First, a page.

Here are a few installation shots of the show at Galerie Pelaires in Palma de Mallorca that opened on September 15th, 2011. It was also the night of "Nit del Arts", a synchronized opening of several galleries in Palma to inaugurate the fall season.



Here is a YouTube video of the exhibition to color in between the lines of this blogpost. In the video, I also go upstairs to show you the ongoing show involving Miquel Navarro, Jannis Kounellis, Rebecca Horn, Domenico Bianchi; called "Afinidad & Diferencia".

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September 14, 2011

a lit torch to his bare chest

From Wikipedia:
Fray Jun?pero Serra (Spanish: [xuˈnipeɾo ˈsera], English: /dʒuːnɨˈpɛroʊ ˈsɛrə/), known as Fra Jun?per Serra in Catalan, his mother tongue (Catalan: [ʒuˈnipər ˈsɛrə]) (November 24, 1713 ? August 28, 1784) was a Majorcan Franciscan friar who founded the mission chain in Alta California of the Las Californias Province in New Spain?present day California, United States....
Jun?pero Serra was born Miquel Josep Serra i Ferrer in Petra, Majorca, Spain. He later took the name "Jun?pero" in honor of Saint Juniper, who had also been a Franciscan and a follower of Saint Francis. On September 14, 1730, he entered the Order of Friars Minor. For his proficiency in studies he was appointed lector of philosophy before his ordination to the priesthood. Later he received a doctorate in theology from the Lullian University in Palma de Mallorca, where he also occupied the Duns Scotus chair of philosophy until he joined the missionary College of San Fernando de Mexico in 1749.

That year he journeyed to North America, first to Mexico City, where he taught. Father Serra refused to ride the mule that was provided him and walked from Veracruz to the capital. He was bitten by a snake and suffered from it throughout his life, though he continued to make his journeys on foot whenever necessary. He requested a transfer to the Sierra Gorda Indian Missions some 90 miles north of Santiago de Quer?taro, where he spent about nine years. During this time, he served as the mission's superior, learned the language of the Pame Indians, and translated the catechism into their language. Recalled to Mexico City, he became famous as a most fervent and effective preacher of missions. His zeal frequently led him to employ extraordinary means in order to move the people to penance: he would pound his breast with a stone while in the pulpit, scourge himself, or apply a lit torch to his bare chest. He established ten missions including Velicata.


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widening gyre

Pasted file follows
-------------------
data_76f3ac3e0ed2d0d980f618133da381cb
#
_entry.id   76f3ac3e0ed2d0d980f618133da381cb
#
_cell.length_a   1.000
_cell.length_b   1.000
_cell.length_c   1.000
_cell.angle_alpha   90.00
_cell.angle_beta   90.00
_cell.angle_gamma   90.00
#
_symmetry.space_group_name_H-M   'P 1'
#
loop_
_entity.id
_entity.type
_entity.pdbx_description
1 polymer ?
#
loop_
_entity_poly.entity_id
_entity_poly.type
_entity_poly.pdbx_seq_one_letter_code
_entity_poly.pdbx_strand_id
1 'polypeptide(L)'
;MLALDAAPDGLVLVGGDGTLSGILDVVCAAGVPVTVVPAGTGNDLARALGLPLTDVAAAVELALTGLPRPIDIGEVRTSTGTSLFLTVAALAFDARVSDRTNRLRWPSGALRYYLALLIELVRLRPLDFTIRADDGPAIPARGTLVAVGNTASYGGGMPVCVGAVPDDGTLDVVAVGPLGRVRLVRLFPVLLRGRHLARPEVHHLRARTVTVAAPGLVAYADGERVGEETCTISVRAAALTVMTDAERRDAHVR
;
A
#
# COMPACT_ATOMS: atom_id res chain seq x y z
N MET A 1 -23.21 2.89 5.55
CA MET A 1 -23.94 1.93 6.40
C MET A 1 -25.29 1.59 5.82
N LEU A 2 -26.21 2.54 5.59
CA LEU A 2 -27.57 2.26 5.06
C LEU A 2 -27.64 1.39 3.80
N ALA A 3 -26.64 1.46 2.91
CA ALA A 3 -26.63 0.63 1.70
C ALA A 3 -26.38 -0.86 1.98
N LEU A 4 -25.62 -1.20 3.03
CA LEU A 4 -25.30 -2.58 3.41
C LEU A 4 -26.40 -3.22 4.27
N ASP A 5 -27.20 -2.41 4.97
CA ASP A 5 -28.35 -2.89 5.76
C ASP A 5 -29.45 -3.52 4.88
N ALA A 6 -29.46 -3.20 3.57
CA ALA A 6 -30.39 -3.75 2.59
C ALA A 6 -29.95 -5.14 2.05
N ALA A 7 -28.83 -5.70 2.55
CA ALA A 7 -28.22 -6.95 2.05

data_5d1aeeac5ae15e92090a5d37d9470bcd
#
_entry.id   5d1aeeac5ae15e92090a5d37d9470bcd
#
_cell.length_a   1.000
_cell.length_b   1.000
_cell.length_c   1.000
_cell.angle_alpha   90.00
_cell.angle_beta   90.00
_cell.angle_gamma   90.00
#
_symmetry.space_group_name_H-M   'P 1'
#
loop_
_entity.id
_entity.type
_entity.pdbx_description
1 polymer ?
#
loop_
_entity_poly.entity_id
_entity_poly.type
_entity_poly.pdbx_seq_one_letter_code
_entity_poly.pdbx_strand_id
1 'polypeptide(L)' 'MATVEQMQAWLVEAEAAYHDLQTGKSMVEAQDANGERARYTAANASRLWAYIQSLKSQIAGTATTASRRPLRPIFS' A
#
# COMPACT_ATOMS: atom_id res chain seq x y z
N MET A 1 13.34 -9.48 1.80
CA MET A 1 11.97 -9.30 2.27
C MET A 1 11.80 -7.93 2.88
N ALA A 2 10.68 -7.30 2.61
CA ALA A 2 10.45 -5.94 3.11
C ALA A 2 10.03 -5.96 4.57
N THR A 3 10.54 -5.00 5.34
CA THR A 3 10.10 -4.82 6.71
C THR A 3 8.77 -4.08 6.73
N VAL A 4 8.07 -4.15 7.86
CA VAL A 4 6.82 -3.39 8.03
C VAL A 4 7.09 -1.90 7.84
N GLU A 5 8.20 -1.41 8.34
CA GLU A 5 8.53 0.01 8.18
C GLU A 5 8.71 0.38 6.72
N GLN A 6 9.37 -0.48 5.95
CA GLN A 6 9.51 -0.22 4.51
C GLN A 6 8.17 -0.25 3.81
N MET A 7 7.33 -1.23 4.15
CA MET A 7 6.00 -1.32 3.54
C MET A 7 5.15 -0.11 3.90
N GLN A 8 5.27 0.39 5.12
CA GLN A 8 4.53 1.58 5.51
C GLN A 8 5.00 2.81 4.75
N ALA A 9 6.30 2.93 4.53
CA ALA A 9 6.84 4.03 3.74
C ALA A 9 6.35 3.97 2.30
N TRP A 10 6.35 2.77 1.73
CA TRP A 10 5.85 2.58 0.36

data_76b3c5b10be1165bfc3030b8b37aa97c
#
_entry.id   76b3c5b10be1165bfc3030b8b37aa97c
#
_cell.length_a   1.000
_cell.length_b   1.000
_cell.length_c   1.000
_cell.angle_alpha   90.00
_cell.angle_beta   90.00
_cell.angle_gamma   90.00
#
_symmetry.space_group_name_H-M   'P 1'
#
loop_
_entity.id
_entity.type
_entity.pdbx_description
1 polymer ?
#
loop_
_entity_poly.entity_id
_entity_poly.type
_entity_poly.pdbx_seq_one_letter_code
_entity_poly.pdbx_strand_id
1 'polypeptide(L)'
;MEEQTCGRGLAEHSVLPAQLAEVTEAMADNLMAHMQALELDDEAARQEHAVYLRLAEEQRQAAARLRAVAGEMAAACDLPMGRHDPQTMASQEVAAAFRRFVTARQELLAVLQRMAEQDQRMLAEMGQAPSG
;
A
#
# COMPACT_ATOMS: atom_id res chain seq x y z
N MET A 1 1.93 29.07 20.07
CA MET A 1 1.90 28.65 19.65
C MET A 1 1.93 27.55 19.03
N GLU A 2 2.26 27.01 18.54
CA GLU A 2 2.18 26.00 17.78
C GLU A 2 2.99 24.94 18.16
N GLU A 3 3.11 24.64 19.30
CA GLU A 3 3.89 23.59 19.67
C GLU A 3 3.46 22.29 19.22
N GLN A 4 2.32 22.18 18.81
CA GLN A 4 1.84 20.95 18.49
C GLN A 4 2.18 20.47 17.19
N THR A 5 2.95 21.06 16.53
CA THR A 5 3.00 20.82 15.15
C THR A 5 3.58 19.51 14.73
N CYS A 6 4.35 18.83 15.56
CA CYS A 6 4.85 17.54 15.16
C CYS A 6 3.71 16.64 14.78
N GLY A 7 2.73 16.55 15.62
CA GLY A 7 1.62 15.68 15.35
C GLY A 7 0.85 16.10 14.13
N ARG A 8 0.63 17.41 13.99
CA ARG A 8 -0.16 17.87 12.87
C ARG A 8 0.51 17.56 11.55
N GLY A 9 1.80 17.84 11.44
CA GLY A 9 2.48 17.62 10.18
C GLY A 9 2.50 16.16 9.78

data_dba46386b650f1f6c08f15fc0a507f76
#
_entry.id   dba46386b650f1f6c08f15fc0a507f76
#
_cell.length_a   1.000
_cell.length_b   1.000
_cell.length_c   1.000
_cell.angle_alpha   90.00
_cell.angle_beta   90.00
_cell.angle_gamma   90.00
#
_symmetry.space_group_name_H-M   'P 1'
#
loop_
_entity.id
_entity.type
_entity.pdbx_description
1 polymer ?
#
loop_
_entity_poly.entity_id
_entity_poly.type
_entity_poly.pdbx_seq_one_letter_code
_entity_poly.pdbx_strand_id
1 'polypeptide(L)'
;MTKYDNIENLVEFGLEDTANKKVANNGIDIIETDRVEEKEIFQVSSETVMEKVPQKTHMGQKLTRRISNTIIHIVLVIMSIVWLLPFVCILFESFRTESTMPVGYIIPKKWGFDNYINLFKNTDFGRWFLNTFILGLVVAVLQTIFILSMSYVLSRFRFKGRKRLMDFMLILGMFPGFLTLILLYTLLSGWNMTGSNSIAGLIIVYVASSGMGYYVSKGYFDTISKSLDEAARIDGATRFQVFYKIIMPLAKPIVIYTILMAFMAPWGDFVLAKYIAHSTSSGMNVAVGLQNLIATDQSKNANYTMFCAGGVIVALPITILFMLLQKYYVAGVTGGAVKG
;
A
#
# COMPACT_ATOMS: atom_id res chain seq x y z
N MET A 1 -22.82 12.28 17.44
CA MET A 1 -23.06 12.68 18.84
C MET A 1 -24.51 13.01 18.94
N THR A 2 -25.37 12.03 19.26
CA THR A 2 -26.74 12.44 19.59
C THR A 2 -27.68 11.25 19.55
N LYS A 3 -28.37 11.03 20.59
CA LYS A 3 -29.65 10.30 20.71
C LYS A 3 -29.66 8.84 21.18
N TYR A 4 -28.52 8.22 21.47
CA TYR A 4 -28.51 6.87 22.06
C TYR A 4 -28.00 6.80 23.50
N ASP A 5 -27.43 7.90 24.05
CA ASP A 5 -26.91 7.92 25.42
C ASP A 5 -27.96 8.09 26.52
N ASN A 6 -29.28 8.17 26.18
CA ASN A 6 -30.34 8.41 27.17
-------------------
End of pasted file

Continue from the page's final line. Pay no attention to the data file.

The exhibition of my recent paintings will open this coming Thursday evening, September 15th at Centre Cultural Contemporani Pelaires, Palma de Majorca, Espa?a.

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Free Will

Free Will
WOP 16-11
Oil on Paper


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The Frozen Matrix

The Frozen Matrix
WOP 15-11
Oil on Paper


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WOP 14-11


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Dangerous. Wonderful.

Dangerous. Wonderful.
122x98 cm


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...the answer to everything...

...the answer to everything...
122x196 cm


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September 13, 2011

Golden Thread

Golden Thread
122x98 cm


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widening gyre

The exhibition of my recent paintings will open this coming Thursday evening, September 15th at Centre Cultural Contemporani Pelaires, Palma de Majorca, Espa?a.

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way it is

Masscult and Midcult is not without its words of praise, though these surface with difficulty and often with qualification?as when Macdonald tells us that Let Us Now Praise Famous Men is a masterpiece only after declaring that his friend James Agee led a ?wasted, and wasteful, life.? The objects of Macdonald?s admiration are no less revealing than the targets of his scorn. Let Us Now Praise Famous Men manages to draw ?poetry from journalistic description?; that is, the work transcends the facts out of which it is shaped. In its largeness of scope, Famous Men resembles Moby-Dick, which Macdonald had praised for its ability to build fact into art, ?a happy Triumph of the Fact: from an intense concern with the exact ?way it is,? a concentration on the minutiae of whaling that reminds one of a mystic centering his whole consciousness on one object, Melville draws a noble poetry.? This is how facts rise above trivia; a knowing voice makes something of them. Without the voice to give shape to the thought, you might as well be reading the undersides of bottle caps, or that tightly packaged collection of bottle-cap-worthy facts, Time.
From Cult Hero, How Dwight Macdonald became a Macdonaldist by KERRY HOWLEY
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So What Cha Want

So What Cha Want


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Horizons, Colinas.

Horizons, Colinas.
162x128 cm


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Advice to a Young Artist

Recently, I had discovered a half brother, born to my father in a subsequent mariage. It's a huge and epic story, wonderful, and crushingly sad in that we had both lost a father together before we had an opportunity to connect within a physical presence of each other, all of us father and sons. It's also too personal to relate in its fullness at this time in my life, especially in a blog post.